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Chicken Pad Thai Soup

Pad Thai Soup

Pad Thai is on my list of things to make some day. I love ordering it when we’re dining out but haven’t been quite bold enough to try to make it on my own. It looked too complicated. Which means I’m just so lazy that I haven’t looked up how to make it. It probably isn’t really difficult to make real Pad Thai.

When I ran across a recipe for Pad Thai Soup on the Domestic Fits site, I was intrigued. It’s soup weather here, and that fit our seasonal menu. And then of course I’d always wanted to try making Pad Thai, so  there was that too.  I decided to make it for dinner one weekend.

Huge chicken!

Huge chicken!

My soup making became way more complicated when I told my P.S. (Pantry Stuffer/hubby) that I needed a chicken. I told him I wanted a stewing chicken to throw in a pot and make broth, then use the chicken for a couple of recipes. He opened the fridge, rummaged on a lower shelf then showed me a huge whole chicken. “You mean one like this?” he asked. Apparently he’d anticipated my request in a supernatural way and we already owned a chicken. I apparently had not rummaged through the fridge recently.

Put chicken in soup pot

Put chicken in soup pot

I put the chicken in a big soup pot, covered it with water, and let it cook on medium for 1 ½ hours. It bubbled along and steamed up my windows so I didn’t have to look out and see the blizzard going on outside. I forget which one it was; as of this writing we’ve had 5 blizzards this year.  They name them and the next one will be an “F”.  I don’t make this stuff up, I just joke about it.  It’s how we survive.

Remove chicken to a platter

Remove chicken to a platter

When the chicken was falling apart done, I removed it from the pot and placed it on a plate to cool.  It looked like the chicken lost the battle and I won.  The meat came of the bone easily.

Strain broth

Strain broth

I lined my fine strainer with cheesecloth to get an even finer strain, and poured the broth through it. I got about 3 quarts of broth out of it and returned about 1 ½ quarts (8 cups) to my washed soup pot.  I refrigerated the remaining broth for another use.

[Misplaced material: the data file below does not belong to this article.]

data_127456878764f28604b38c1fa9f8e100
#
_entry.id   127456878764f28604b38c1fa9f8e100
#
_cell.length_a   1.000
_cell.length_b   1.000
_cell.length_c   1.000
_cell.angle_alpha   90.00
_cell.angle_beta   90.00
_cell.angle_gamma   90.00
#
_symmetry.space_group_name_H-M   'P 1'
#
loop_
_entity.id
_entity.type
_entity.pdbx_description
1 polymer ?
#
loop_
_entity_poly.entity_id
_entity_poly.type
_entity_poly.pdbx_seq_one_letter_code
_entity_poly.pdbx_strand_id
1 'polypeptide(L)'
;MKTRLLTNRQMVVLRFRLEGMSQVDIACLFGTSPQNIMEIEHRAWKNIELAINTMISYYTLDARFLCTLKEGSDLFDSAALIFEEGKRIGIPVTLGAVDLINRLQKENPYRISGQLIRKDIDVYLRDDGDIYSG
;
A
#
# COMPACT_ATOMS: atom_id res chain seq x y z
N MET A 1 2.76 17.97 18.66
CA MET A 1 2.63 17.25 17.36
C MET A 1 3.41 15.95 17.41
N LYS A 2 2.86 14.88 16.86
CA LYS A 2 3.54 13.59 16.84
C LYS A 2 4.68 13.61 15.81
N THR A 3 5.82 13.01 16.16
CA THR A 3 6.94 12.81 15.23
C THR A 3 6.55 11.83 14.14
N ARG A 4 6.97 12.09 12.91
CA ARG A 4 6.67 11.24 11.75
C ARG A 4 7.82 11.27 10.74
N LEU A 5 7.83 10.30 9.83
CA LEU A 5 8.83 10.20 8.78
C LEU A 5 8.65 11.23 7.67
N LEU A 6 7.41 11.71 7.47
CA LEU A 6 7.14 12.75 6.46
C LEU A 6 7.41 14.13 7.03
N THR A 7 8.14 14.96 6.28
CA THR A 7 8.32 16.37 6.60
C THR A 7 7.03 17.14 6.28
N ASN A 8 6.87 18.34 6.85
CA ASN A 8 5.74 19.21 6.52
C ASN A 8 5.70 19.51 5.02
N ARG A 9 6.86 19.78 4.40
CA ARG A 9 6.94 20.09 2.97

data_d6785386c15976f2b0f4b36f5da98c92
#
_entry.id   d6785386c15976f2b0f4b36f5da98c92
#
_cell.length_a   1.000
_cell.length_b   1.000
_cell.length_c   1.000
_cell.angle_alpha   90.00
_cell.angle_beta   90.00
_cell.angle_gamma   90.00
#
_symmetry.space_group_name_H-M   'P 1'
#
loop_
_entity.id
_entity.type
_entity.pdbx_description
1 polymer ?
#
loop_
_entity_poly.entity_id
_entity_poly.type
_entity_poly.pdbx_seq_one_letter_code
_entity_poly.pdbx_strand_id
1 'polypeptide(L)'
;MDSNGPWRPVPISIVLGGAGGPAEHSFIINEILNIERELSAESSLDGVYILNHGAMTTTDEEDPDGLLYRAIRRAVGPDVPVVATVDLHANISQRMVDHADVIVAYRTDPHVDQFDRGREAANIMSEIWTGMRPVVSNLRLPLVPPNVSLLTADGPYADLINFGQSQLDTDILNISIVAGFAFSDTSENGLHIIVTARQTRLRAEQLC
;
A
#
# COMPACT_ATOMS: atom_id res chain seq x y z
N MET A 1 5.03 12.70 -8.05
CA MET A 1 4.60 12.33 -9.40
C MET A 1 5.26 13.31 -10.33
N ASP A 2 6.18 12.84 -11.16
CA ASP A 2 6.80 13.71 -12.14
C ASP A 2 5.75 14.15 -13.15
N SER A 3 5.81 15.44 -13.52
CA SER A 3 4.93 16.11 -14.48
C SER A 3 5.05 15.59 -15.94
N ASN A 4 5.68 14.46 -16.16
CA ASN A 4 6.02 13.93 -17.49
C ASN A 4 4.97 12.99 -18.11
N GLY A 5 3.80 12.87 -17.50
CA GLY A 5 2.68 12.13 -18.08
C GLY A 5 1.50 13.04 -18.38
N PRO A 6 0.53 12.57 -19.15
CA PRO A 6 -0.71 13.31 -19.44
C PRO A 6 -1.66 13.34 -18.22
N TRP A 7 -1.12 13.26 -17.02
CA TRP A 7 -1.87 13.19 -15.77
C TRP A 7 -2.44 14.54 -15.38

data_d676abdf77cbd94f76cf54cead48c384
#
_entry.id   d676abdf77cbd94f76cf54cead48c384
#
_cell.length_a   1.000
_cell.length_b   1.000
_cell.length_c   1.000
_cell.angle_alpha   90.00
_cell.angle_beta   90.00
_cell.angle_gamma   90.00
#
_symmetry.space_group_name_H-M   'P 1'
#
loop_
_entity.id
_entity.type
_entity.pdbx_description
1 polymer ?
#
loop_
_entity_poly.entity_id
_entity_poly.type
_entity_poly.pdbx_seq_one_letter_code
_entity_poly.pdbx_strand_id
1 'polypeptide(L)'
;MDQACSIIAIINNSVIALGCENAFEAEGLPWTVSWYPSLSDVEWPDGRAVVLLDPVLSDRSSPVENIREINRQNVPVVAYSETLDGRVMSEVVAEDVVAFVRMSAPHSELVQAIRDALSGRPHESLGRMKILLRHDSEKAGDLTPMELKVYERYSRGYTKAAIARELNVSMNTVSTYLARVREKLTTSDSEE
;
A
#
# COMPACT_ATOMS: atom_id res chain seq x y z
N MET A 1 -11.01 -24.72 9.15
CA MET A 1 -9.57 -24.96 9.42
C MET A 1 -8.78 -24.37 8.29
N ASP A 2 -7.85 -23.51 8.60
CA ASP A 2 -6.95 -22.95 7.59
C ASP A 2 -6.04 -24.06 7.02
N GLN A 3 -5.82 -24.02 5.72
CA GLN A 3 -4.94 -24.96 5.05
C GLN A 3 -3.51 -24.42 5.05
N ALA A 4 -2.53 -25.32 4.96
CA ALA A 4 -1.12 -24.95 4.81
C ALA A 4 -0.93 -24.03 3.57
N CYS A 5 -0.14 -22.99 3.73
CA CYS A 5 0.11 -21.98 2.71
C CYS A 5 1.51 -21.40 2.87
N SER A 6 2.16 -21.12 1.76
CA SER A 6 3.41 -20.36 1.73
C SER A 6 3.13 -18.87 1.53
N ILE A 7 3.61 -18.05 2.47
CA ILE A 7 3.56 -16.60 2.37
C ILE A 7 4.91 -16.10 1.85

Return broth to soup pot

Return broth to soup pot

In my large nonstick skillet on medium high I drizzled some oil and sautéed my diced onions, red peppers, celery, garlic and carrot until onion was translucent. It was maybe 4-5 minutes.

Saute onions, carrots and red peppers

Saute onions, carrots and red peppers

I added the veggies to the broth along with the seasonings. I diced up half of one breast, a leg and a thigh worth of dark meat, then added them to the soup.

Add veggies and diced chickenn to the pot and bring to a boil

Add veggies and diced chickenn to the pot and bring to a boil

When the soup came to a boil I added the rice noodles and let them cook until fairly al dente, about 6 minutes. As in all noodle soups, the noodles kept absorbing liquid and although we ate it as soup with broth that evening, the leftovers had no broth because the noodles had sucked it all up. The leftovers were more like Pad Thai which was fine with me, but the noodles did fall apart easily.

When the rice noodles are done to al dente check for seasoning, and add salt and pepper to taste. I added salt twice because my homemade stock wasn’t salty.

I used canned bean sprouts

I used canned bean sprouts

The soup was amazing, and just like Pad Thai! We loved the flavors, and with the chopped cilantro, crushed peanuts and lime juice garnishes it was heaven in our mouths. I used different sprouts, not wanting to go out in the blizzard to get mung bean sprouts. The canned sprouts were a passable substitute.

Pad Thai Soup

Pad Thai Soup

I even liked the bite of heat from the red pepper flakes.  I cut the amount in half because I didn’t want to be spitting fire for the rest of the evening. I’m a wimp that way. I also omitted the sriracha sauce, and advised my P.S. he could add it to his serving if he desired. He said it was fine as is.

A few days later we fought over the leftovers; I won.

Pad Thai Soup

1 Tablespoon oil
1 small red bell pepper; thin strips
1/2 onion;sliced
1 rib celery; thinly sliced
1 carrot; thinly sliced
2 cloves garlic; crushed (I used a teaspoon of garlic powder and added it to the soup pot)
4 cups chicken stock
2 cups diced chicken
1 teaspoon grated ginger
1/2 teaspoon red pepper flakes (I used ¼ teaspoon)
1/4 teaspoon sriracha (if desired; I omitted)
4 tablespoons soy sauce
1 teaspoon fish sauce
4 ounces rice noodles
1 cup bean sprouts (fresh, not canned; I used canned due to the blizzard)
2 tablespoons cilantro; chopped
2 tablespoons roasted peanuts; crushed
1/4 cup green onions; chopped
lime wedges

Heat chicken stock in a small soup pot.

In a nonstick skillet, add oil and heat to medium high; saute onions, peppers, celery, garlic and carrot until onion is just translucent, about 4 minutes. Add veggies to soup pot.

Add chicken and seasonings to soup pot and bring to a boil.

Add rice noodles and cook over medium heat until they are al dente, about 5-6 minutes.

Taste test for salt and pepper, adding if desired.

Serve hot topped with bean sprouts, cilantro, green onions and crushed peanuts with wedges of lime.

3-4 servings

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